Transcripts

1963: The Guardian

A Midsummer Night's Dream

Peter Hall's production of A Midsummer Night's Dream (at the Opera House, Manchester) is artful and satisfying. It pays lip service to fantasy with rich sylvan settings for the scenes of magical intervention but concentrates solidly on the comedy. At times during the appearances of Bottom, Peter Quince and the "rude mechanicals" the gaiety comes over with the infectious, conspiratorial bounce of good pantomime, and Puck is allowed to raise laughter by discovering his remedies with the glib delight of a television ad-man. No matter. At last here is "A Midsummer Night's Dream" which never confuses, always entertains and rouses the laughter of small children, as it properly should. The tempo rises steadily to the first interval, drops to skim economically through the further magical complications and then shoots up to a climax of detailed brilliance as the "hard-handed homespuns" present their story of Pyramus and Thisbe before the Duke of Athens.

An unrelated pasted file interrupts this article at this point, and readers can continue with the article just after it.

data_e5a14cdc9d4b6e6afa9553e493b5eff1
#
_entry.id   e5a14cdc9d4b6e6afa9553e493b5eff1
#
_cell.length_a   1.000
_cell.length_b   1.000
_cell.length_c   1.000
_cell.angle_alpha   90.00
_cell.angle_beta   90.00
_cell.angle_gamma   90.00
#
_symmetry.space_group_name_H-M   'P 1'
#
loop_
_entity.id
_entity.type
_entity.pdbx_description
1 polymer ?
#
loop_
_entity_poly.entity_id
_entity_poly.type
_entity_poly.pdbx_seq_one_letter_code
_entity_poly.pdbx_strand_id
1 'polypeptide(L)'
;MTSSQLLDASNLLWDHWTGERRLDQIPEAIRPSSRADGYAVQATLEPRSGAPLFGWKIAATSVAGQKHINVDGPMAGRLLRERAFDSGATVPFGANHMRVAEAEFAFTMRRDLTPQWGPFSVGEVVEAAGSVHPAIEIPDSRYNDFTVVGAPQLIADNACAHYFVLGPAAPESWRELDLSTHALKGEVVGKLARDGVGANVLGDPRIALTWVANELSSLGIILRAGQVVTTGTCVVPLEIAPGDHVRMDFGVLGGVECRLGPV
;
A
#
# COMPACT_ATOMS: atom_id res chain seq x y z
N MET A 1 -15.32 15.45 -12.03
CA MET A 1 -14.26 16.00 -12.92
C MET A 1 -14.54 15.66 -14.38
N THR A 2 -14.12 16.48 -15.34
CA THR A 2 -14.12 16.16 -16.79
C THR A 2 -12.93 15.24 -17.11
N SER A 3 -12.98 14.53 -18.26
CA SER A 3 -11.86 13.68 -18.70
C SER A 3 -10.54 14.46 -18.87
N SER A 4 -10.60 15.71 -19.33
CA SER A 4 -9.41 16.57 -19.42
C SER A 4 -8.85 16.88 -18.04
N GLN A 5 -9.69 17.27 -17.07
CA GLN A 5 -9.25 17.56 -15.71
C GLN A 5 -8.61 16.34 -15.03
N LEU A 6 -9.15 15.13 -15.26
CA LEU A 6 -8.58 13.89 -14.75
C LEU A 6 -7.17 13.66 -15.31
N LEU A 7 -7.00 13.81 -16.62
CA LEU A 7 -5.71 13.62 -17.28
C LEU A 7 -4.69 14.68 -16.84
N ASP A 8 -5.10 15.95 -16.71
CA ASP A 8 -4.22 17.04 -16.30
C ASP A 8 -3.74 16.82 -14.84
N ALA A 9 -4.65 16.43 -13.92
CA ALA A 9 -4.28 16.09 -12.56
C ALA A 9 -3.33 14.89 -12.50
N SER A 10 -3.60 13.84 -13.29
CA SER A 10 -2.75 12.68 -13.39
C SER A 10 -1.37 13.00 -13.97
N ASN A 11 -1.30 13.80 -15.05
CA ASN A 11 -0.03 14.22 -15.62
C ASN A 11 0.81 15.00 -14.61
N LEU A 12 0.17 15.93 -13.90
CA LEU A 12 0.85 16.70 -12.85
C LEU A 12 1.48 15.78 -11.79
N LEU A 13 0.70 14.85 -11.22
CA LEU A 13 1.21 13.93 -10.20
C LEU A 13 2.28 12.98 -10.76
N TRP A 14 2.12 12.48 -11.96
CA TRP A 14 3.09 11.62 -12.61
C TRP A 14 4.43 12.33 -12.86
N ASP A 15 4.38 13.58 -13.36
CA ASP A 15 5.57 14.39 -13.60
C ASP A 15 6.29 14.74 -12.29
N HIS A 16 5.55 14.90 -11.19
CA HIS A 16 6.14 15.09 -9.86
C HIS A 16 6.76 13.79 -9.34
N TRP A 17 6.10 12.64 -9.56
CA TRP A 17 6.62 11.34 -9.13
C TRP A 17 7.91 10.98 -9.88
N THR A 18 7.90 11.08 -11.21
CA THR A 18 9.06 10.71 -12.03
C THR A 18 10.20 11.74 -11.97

Diana Rigg, as Helena, gives a remarkable performance. Her voice varies from the rich meanderings of reflection on her loveless state to the squeaks and titters of outrage verging on hysteria. Her body keeps pace with awkward puppetlike movements of remonstrance as Demetrios, Lysander, and Hermia appear to mock her.

Tony Steedman's bland Theseus, Paul Hardwick's Bottom, Michael William's Puck and Ian Richardson's Oberon are the strongest interpretations in a cast united in enjoying itself.


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